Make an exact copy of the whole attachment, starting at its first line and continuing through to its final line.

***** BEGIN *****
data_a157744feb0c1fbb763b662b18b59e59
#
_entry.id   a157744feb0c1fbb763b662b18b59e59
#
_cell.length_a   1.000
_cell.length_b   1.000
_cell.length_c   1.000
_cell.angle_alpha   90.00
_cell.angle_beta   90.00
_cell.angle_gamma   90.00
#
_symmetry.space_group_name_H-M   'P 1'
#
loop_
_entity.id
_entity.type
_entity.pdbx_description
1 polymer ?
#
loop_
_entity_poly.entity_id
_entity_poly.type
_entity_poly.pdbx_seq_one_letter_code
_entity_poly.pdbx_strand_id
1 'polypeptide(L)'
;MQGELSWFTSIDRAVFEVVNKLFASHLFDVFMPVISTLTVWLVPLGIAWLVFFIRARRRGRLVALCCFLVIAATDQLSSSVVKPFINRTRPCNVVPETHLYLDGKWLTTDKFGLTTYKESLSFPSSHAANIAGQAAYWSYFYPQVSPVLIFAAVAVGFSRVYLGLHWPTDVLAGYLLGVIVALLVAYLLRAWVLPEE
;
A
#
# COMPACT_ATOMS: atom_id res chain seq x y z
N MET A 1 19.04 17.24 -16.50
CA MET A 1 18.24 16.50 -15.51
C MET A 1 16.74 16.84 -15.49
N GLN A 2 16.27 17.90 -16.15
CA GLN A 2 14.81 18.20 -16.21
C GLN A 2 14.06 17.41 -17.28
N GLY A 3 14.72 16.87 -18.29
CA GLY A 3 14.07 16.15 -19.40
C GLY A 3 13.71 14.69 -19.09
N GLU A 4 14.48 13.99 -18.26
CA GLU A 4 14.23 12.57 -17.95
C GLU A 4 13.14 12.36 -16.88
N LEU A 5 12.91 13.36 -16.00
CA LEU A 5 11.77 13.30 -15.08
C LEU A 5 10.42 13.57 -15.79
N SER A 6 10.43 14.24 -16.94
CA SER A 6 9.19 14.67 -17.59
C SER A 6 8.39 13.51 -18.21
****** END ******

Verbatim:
data_a157744feb0c1fbb763b662b18b59e59
#
_entry.id   a157744feb0c1fbb763b662b18b59e59
#
_cell.length_a   1.000
_cell.length_b   1.000
_cell.length_c   1.000
_cell.angle_alpha   90.00
_cell.angle_beta   90.00
_cell.angle_gamma   90.00
#
_symmetry.space_group_name_H-M   'P 1'
#
loop_
_entity.id
_entity.type
_entity.pdbx_description
1 polymer ?
#
loop_
_entity_poly.entity_id
_entity_poly.type
_entity_poly.pdbx_seq_one_letter_code
_entity_poly.pdbx_strand_id
1 'polypeptide(L)'
;MQGELSWFTSIDRAVFEVVNKLFASHLFDVFMPVISTLTVWLVPLGIAWLVFFIRARRRGRLVALCCFLVIAATDQLSSSVVKPFINRTRPCNVVPETHLYLDGKWLTTDKFGLTTYKESLSFPSSHAANIAGQAAYWSYFYPQVSPVLIFAAVAVGFSRVYLGLHWPTDVLAGYLLGVIVALLVAYLLRAWVLPEE
;
A
#
# COMPACT_ATOMS: atom_id res chain seq x y z
N MET A 1 19.04 17.24 -16.50
CA MET A 1 18.24 16.50 -15.51
C MET A 1 16.74 16.84 -15.49
N GLN A 2 16.27 17.90 -16.15
CA GLN A 2 14.81 18.20 -16.21
C GLN A 2 14.06 17.41 -17.28
N GLY A 3 14.72 16.87 -18.29
CA GLY A 3 14.07 16.15 -19.40
C GLY A 3 13.71 14.69 -19.09
N GLU A 4 14.48 13.99 -18.26
CA GLU A 4 14.23 12.57 -17.95
C GLU A 4 13.14 12.36 -16.88
N LEU A 5 12.91 13.36 -16.00
CA LEU A 5 11.77 13.30 -15.08
C LEU A 5 10.42 13.57 -15.79
N SER A 6 10.43 14.24 -16.94
CA SER A 6 9.19 14.67 -17.59
C SER A 6 8.39 13.51 -18.21